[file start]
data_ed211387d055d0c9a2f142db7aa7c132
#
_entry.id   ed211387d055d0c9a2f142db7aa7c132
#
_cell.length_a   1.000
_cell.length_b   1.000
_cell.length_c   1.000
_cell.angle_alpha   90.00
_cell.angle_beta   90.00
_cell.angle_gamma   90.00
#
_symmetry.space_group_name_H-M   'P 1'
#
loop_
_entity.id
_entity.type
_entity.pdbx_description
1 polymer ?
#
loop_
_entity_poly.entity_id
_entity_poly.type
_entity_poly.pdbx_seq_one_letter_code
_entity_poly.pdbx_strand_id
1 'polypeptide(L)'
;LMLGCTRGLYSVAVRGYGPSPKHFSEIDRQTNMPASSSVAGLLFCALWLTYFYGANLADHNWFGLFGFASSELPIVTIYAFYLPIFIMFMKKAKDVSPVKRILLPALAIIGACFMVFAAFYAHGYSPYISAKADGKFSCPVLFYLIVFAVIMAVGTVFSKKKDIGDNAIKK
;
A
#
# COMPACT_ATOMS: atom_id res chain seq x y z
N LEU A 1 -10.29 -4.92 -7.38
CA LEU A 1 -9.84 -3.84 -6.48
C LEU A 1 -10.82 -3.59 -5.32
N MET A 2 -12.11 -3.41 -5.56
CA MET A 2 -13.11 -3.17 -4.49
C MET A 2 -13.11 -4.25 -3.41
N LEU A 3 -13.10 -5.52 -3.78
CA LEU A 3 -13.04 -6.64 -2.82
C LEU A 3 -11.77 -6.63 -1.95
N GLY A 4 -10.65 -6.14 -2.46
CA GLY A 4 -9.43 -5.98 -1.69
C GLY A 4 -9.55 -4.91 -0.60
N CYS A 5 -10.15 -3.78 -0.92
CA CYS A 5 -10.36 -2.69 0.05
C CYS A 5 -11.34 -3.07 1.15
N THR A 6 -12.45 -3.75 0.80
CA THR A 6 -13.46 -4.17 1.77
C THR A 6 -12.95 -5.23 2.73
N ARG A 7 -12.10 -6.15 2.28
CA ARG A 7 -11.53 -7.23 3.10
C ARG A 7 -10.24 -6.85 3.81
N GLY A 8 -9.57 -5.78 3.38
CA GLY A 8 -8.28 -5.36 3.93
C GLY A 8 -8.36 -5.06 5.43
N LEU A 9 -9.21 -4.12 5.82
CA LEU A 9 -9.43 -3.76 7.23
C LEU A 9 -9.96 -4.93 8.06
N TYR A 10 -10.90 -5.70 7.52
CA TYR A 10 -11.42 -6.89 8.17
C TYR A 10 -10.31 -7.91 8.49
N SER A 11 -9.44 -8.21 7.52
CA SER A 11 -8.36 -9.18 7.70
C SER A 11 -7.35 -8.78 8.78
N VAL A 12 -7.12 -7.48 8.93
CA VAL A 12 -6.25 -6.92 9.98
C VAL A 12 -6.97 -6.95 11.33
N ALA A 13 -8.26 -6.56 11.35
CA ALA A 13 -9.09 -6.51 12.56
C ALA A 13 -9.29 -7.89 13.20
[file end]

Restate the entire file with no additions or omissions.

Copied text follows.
data_ed211387d055d0c9a2f142db7aa7c132
#
_entry.id   ed211387d055d0c9a2f142db7aa7c132
#
_cell.length_a   1.000
_cell.length_b   1.000
_cell.length_c   1.000
_cell.angle_alpha   90.00
_cell.angle_beta   90.00
_cell.angle_gamma   90.00
#
_symmetry.space_group_name_H-M   'P 1'
#
loop_
_entity.id
_entity.type
_entity.pdbx_description
1 polymer ?
#
loop_
_entity_poly.entity_id
_entity_poly.type
_entity_poly.pdbx_seq_one_letter_code
_entity_poly.pdbx_strand_id
1 'polypeptide(L)'
;LMLGCTRGLYSVAVRGYGPSPKHFSEIDRQTNMPASSSVAGLLFCALWLTYFYGANLADHNWFGLFGFASSELPIVTIYAFYLPIFIMFMKKAKDVSPVKRILLPALAIIGACFMVFAAFYAHGYSPYISAKADGKFSCPVLFYLIVFAVIMAVGTVFSKKKDIGDNAIKK
;
A
#
# COMPACT_ATOMS: atom_id res chain seq x y z
N LEU A 1 -10.29 -4.92 -7.38
CA LEU A 1 -9.84 -3.84 -6.48
C LEU A 1 -10.82 -3.59 -5.32
N MET A 2 -12.11 -3.41 -5.56
CA MET A 2 -13.11 -3.17 -4.49
C MET A 2 -13.11 -4.25 -3.41
N LEU A 3 -13.10 -5.52 -3.78
CA LEU A 3 -13.04 -6.64 -2.82
C LEU A 3 -11.77 -6.63 -1.95
N GLY A 4 -10.65 -6.14 -2.46
CA GLY A 4 -9.43 -5.98 -1.69
C GLY A 4 -9.55 -4.91 -0.60
N CYS A 5 -10.15 -3.78 -0.92
CA CYS A 5 -10.36 -2.69 0.05
C CYS A 5 -11.34 -3.07 1.15
N THR A 6 -12.45 -3.75 0.80
CA THR A 6 -13.46 -4.17 1.77
C THR A 6 -12.95 -5.23 2.73
N ARG A 7 -12.10 -6.15 2.28
CA ARG A 7 -11.53 -7.23 3.10
C ARG A 7 -10.24 -6.85 3.81
N GLY A 8 -9.57 -5.78 3.38
CA GLY A 8 -8.28 -5.36 3.93
C GLY A 8 -8.36 -5.06 5.43
N LEU A 9 -9.21 -4.12 5.82
CA LEU A 9 -9.43 -3.76 7.23
C LEU A 9 -9.96 -4.93 8.06
N TYR A 10 -10.90 -5.70 7.52
CA TYR A 10 -11.42 -6.89 8.17
C TYR A 10 -10.31 -7.91 8.49
N SER A 11 -9.44 -8.21 7.52
CA SER A 11 -8.36 -9.18 7.70
C SER A 11 -7.35 -8.78 8.78
N VAL A 12 -7.12 -7.48 8.93
CA VAL A 12 -6.25 -6.92 9.98
C VAL A 12 -6.97 -6.95 11.33
N ALA A 13 -8.26 -6.56 11.35
CA ALA A 13 -9.09 -6.51 12.56
C ALA A 13 -9.29 -7.89 13.20